Invasive Species: The Capybara Pet Could Be A New Trend For Animal Rights Activists In The United States

Invasive species vs animal rights: Capybara pet might be the trending solution

Invasive species aren’t often a problem. There are often laws against bringing certain animals onto foreign soil due to their habit of upsetting the natural balance. Johnny Depp and Amber Heard faced problems with this in the past year for bringing their dogs with them to Australia without the proper paperwork.

An invasive species is almost the opposite of an endangered species. It is an animal which survives in spite of efforts to stop it, unlike the bald eagle and the lion. The latest of these is the capybara, a rodent known to be the largest of the family, which originally comes from South America. One way to potentially stem the overpopulation of these resilient mammals is for animal lovers to accept them into their homes.

For this reason, the capybara pet could be the latest trend for activists, a positive way to deal with a species which has been in Florida for over two decades. The capybara were accidentally released into Florida forests after escaping from a research facility in the early 90s, says ABC News.

Elizabeth Congdon, a biologist studying the large rodents, has stated that the possibility is there that the capybara may become a problem if left unchecked as it stays in Florida.

“Right now, they’re considered exotics — non-native animals that aren’t supposed to be here. But if they breed and grow enough to the point that they’re causing damage, they could be considered an invasive species.”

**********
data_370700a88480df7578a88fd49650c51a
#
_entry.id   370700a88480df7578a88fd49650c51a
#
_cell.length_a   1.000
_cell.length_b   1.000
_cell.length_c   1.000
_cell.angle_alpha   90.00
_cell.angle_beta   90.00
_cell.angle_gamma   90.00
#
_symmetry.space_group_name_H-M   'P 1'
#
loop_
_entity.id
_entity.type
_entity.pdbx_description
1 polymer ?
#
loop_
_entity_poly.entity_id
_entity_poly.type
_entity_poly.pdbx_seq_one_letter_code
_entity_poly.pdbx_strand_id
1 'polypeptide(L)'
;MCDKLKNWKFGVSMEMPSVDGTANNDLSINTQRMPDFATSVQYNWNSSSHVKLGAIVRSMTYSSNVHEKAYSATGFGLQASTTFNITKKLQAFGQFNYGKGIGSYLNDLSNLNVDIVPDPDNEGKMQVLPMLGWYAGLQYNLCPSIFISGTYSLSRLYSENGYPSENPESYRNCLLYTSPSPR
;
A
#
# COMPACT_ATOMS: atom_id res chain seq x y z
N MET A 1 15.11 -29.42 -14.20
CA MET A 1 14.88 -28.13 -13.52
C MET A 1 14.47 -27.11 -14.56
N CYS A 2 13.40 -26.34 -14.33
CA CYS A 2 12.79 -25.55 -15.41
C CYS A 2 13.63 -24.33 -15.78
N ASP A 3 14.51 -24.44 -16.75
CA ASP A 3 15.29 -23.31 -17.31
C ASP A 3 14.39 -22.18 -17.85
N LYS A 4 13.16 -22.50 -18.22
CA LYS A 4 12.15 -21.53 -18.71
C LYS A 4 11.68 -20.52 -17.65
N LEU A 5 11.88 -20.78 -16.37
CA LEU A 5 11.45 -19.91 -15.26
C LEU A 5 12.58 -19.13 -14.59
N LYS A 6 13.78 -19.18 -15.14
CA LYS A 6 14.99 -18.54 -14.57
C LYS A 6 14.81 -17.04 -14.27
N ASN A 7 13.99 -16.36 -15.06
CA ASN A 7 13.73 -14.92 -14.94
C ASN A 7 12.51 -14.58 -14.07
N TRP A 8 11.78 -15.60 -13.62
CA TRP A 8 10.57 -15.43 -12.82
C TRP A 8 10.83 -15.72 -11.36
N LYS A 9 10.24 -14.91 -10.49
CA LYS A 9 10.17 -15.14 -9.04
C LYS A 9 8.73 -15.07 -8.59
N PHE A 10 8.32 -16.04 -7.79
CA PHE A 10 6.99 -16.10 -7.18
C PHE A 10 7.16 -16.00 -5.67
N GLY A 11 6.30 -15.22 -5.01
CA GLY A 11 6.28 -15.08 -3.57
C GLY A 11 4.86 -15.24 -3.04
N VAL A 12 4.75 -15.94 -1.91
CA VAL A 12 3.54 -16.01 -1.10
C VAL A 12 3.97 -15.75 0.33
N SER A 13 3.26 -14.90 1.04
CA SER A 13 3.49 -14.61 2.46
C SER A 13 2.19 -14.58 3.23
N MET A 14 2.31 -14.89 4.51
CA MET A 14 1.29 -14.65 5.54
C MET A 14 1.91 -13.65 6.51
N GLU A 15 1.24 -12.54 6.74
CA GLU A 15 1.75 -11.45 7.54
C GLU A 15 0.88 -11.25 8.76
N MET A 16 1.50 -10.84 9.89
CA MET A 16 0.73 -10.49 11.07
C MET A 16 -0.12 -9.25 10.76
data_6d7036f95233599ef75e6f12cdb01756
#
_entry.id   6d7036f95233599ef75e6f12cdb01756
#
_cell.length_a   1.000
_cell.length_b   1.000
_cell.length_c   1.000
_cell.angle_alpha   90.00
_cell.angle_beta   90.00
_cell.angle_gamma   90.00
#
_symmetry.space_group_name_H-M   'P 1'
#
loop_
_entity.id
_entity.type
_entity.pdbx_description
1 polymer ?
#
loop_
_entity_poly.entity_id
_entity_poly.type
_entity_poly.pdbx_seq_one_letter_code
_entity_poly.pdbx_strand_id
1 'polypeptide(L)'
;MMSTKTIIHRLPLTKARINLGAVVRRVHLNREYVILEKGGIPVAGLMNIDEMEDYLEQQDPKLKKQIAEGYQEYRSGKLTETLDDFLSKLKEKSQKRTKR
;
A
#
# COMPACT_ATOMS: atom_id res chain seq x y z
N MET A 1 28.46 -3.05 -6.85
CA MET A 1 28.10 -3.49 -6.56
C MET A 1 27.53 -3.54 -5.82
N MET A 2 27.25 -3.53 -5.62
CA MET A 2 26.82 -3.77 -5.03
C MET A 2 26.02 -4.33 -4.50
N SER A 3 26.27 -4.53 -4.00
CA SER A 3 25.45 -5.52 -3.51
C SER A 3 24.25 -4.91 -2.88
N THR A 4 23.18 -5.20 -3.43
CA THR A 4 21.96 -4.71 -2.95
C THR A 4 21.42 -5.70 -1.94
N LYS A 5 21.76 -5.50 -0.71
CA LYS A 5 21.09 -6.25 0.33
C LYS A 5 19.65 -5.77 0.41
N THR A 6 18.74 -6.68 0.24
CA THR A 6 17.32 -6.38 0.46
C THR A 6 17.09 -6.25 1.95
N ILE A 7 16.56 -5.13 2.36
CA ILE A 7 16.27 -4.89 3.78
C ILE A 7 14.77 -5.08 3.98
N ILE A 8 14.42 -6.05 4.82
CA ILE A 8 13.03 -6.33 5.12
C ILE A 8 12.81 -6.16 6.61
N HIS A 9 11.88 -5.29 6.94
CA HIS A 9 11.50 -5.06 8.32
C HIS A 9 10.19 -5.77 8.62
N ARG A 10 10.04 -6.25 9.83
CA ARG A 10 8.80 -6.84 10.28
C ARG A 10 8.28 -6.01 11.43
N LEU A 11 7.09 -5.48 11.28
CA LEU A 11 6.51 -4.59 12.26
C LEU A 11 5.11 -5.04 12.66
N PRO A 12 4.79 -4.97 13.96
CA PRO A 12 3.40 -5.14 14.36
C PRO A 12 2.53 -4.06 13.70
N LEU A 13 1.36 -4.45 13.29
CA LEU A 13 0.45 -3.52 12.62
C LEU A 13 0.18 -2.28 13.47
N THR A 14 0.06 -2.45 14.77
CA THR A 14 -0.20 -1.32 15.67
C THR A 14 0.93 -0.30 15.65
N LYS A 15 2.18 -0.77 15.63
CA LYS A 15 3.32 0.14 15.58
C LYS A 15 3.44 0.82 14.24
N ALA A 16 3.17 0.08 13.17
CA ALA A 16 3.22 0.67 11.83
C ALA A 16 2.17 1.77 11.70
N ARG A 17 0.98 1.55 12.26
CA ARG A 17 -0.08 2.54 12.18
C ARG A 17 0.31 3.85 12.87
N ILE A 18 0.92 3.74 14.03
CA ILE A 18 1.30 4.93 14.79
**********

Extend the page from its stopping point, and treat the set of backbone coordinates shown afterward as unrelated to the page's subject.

Earlier this month at an animal behavior conference in Daytona Beach, Congdon warned it might happen. For now, they appear to be staying in the state park, shying away from threats and working together to survive. About 50 of the potentially invasive species had been spotted near the facility in 2008 alone.

If the capybara attempts to breed faster than it can be contained, it could spread to more agricultural areas and become a menace, possibly moving on to the South and disrupting farms. They are known to be social animals, and could become a threat to the state’s economy if they get out of hand. Back in Brazil, they were known to eat corn and sugar crops, and it’s unknown what damage they might do to U.S. farms.

Animal rights activists might not like what Congdon claims may end up being done to curb the spread of the potentially invasive species.

“At this point, we’re just trying to prevent them from becoming an invasive species, and we don’t necessarily know the solution right now. It could be that we have to remove large males or breeding females. It may be possible to fence in the park so they simple can’t escape and control their spread that way.”

Congdon has even considered the possibility of simply killing off capybara who wander too far out, but she and her students are currently brainstorming a solution to possibly prevent that from happening. We can probably expect activist groups to show up and protest the Elizabeth Congdon’s decision if it comes down to stopping the capybara from becoming an invasive species.

“That’s the question: How do you humanely stop the spread? And it’s a fine line for those of us studying these animals. I love them, and they’re my favorite animal in the planet, but at the same time, it may be necessary to remove them from here.”

Could the capybara become the next pet of choice for animal rights activists looking for a friendly solution to a potentially invasive species?

[Image via Steve Meese/Shutterstock.com]